Combine chocolate in a microwave-safe bowl with one tablespoon of butter, vanilla, wine, and all but ½ tablespoon of the sugar. Microwave in 30 second intervals, checking and stirring the chocolate, (1 minute or so) until smooth. Cool five minutes, then beat in egg yolks, one by one, and add in ground almonds.

In a large bowl, beat the egg whites until they form soft peaks, then add the remaining ½ tablespoon sugar and beat again until they form stiff peaks.

Fold a third of the meringue through the chocolate, then gently fold in remaining meringue. Some streaks of white and black are good to have.

Spoon into the souffle cups, filling them shy of the rim but at least ¾’s full. Run your finger around the inside of the dish to create a narrow moat. Remove baking sheet from oven and put souffles on top.

Bake until puffed and risen, but still soft inside (about 12-15 minutes). Dust with cocoa or powdered sugar.

Make ahead: Cover and refrigerate for 2-3 days, uncooked.

Garnish: Cut a paper heart, place over baked souffle, dust with powdered sugar, and leave the impression of a heart on the top.
What is it worth to you?


Posted by Laura Stec, a Palo Alto Online blogger,
on May 29, 2023 at 9:12 am

Laura Stec is a registered user.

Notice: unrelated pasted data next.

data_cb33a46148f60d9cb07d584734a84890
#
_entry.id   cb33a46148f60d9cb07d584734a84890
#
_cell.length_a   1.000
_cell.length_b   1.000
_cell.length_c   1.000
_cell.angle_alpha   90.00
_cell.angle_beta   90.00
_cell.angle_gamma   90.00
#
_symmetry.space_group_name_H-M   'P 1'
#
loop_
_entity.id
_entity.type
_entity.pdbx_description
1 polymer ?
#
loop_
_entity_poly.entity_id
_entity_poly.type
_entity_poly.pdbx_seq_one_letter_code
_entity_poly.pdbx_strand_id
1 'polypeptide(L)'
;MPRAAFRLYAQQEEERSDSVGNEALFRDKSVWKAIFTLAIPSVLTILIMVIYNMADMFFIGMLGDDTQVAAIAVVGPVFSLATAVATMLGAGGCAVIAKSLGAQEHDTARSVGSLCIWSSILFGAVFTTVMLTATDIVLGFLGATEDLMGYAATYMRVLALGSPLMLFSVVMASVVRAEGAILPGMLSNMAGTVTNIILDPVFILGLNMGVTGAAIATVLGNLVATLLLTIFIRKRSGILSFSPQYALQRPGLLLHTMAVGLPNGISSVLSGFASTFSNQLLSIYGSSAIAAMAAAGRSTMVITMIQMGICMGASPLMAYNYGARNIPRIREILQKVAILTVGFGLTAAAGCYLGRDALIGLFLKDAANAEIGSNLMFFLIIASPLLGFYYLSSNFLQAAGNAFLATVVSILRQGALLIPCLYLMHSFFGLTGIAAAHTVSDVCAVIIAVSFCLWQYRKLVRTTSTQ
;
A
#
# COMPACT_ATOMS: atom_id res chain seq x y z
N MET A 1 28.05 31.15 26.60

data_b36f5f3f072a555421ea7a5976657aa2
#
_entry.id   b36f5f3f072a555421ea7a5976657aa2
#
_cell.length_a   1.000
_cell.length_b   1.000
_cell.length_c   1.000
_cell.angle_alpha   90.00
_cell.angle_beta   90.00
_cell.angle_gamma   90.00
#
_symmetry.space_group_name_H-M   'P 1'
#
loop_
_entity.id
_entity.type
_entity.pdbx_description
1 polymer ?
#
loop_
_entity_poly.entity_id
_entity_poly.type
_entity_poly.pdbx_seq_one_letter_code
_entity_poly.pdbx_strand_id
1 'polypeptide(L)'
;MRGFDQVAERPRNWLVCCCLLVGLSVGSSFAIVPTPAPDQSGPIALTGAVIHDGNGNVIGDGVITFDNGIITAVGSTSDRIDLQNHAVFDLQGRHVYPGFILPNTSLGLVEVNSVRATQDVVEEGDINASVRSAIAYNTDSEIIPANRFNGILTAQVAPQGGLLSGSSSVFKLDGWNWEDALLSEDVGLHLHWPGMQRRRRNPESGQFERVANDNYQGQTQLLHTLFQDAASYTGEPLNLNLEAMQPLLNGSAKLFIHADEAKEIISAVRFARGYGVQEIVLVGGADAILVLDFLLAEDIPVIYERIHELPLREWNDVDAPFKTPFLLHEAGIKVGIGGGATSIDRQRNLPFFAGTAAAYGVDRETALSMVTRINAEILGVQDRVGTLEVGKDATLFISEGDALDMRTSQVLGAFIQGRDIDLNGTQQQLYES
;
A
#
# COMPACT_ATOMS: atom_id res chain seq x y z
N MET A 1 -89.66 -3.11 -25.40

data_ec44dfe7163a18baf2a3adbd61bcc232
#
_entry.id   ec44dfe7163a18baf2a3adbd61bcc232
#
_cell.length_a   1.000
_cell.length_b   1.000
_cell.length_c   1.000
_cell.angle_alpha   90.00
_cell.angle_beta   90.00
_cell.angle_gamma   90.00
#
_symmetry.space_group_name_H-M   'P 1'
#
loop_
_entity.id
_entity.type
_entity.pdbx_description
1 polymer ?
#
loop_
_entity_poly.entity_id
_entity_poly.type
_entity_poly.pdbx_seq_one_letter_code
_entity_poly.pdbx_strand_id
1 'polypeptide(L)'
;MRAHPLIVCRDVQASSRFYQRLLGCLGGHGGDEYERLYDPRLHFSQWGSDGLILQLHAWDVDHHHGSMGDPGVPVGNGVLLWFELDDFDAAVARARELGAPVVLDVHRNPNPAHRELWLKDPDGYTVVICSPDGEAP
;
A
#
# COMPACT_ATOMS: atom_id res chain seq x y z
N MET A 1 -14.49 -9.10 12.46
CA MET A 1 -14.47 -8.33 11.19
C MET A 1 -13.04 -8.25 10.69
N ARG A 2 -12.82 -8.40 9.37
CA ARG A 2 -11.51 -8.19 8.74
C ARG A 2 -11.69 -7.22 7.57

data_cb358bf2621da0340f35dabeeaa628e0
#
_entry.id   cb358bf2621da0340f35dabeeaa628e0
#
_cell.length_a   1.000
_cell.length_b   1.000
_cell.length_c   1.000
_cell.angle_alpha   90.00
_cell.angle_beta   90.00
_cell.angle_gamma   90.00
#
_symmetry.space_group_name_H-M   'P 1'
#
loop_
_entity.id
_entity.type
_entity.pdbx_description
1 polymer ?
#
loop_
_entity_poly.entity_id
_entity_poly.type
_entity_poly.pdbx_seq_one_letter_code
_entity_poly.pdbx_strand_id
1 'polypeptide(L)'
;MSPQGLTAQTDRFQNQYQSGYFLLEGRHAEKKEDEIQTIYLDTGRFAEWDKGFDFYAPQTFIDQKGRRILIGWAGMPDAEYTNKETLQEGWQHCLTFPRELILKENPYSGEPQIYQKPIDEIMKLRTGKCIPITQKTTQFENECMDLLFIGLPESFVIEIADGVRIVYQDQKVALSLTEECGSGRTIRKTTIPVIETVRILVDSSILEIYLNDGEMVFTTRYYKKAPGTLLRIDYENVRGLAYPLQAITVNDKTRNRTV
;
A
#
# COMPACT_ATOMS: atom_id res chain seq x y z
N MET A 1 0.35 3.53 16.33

Did you hear the joke about the souffle? I’d share, but it falls a little flat.

Posted by Fred Harris, a resident of Duveneck/St. Francis,
on May 29, 2023 at 10:38 am

Fred Harris is a registered user.

I suspect that there was some airbrushing done on the Martha Stewart SI pictorial, no different than on Playboy with younger models.

As one gets older, everything begins to sag because the connective tissues weaken.

Case in point...two years ago while taking a bath I noticed that my two 'boys' were floating along the surface of the bathwater.

Posted by Madison Wheatley, a resident of Menlo Park,
on May 29, 2023 at 12:32 pm

Madison Wheatley is a registered user.

My grandfather once told me that his descending ballsack could be used as a flotation device in the event he and grandma were on a sinking cruise ship.

Posted by Zach Taylor, a resident of Embarcadero Oaks/Leland,
on May 29, 2023 at 3:16 pm

Zach Taylor is a registered user.

Speaking of rising to the occasion, when I was young (about 5), my grandmother used to bake cakes by scratch. She never used Betty Crocker/Duncan Hines cake mixes.

She used to tell me not to jump around the kitchen because the cake would collapse.

Is this the same with a souffle?

Posted by Joel, a resident of Barron Park,
on Jun 1, 2023 at 9:58 am

Joel is a registered user.

How titillating this conversation is. Don't see a lot of elder men putting their bodies out for "growing gracefully" in the later years. See you at the beaches.

Posted by Laura Stec, a Palo Alto Online blogger,
on Jun 1, 2023 at 12:32 pm

Laura Stec is a registered user.

@Zach, my grandmother said the same thing! When the rise of food is a result of fragile air bubbles, it makes sense that anything could influence, whether that be pounding of feet or opening of oven doors and changing air pressure.

Posted by Gerard LaPointe, a resident of another community,
on Jun 3, 2023 at 2:28 pm

Gerard LaPointe is a registered user.

As Cliff Claven of 'Cheers' might add, "It's a little known fact that...."

The word soufflé is the past participle of the French verb souffler which means "to blow," "to breathe," "to inflate," or "to puff."